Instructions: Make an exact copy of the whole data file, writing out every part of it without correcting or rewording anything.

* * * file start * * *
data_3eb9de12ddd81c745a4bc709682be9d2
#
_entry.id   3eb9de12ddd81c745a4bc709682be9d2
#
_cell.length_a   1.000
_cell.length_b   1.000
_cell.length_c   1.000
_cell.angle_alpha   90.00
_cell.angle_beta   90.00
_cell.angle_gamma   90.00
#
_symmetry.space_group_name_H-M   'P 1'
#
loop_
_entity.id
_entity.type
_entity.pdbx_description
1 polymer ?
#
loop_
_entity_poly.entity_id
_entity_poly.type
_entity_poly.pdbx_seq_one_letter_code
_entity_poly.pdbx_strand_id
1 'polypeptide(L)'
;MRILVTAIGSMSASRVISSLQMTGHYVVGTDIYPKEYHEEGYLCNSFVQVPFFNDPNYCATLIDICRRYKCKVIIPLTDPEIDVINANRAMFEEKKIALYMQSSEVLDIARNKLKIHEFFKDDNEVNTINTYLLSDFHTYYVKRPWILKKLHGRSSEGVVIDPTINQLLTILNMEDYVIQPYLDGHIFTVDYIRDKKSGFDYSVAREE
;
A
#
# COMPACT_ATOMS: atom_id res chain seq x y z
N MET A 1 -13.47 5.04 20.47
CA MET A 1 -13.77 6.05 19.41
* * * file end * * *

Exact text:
data_3eb9de12ddd81c745a4bc709682be9d2
#
_entry.id   3eb9de12ddd81c745a4bc709682be9d2
#
_cell.length_a   1.000
_cell.length_b   1.000
_cell.length_c   1.000
_cell.angle_alpha   90.00
_cell.angle_beta   90.00
_cell.angle_gamma   90.00
#
_symmetry.space_group_name_H-M   'P 1'
#
loop_
_entity.id
_entity.type
_entity.pdbx_description
1 polymer ?
#
loop_
_entity_poly.entity_id
_entity_poly.type
_entity_poly.pdbx_seq_one_letter_code
_entity_poly.pdbx_strand_id
1 'polypeptide(L)'
;MRILVTAIGSMSASRVISSLQMTGHYVVGTDIYPKEYHEEGYLCNSFVQVPFFNDPNYCATLIDICRRYKCKVIIPLTDPEIDVINANRAMFEEKKIALYMQSSEVLDIARNKLKIHEFFKDDNEVNTINTYLLSDFHTYYVKRPWILKKLHGRSSEGVVIDPTINQLLTILNMEDYVIQPYLDGHIFTVDYIRDKKSGFDYSVAREE
;
A
#
# COMPACT_ATOMS: atom_id res chain seq x y z
N MET A 1 -13.47 5.04 20.47
CA MET A 1 -13.77 6.05 19.41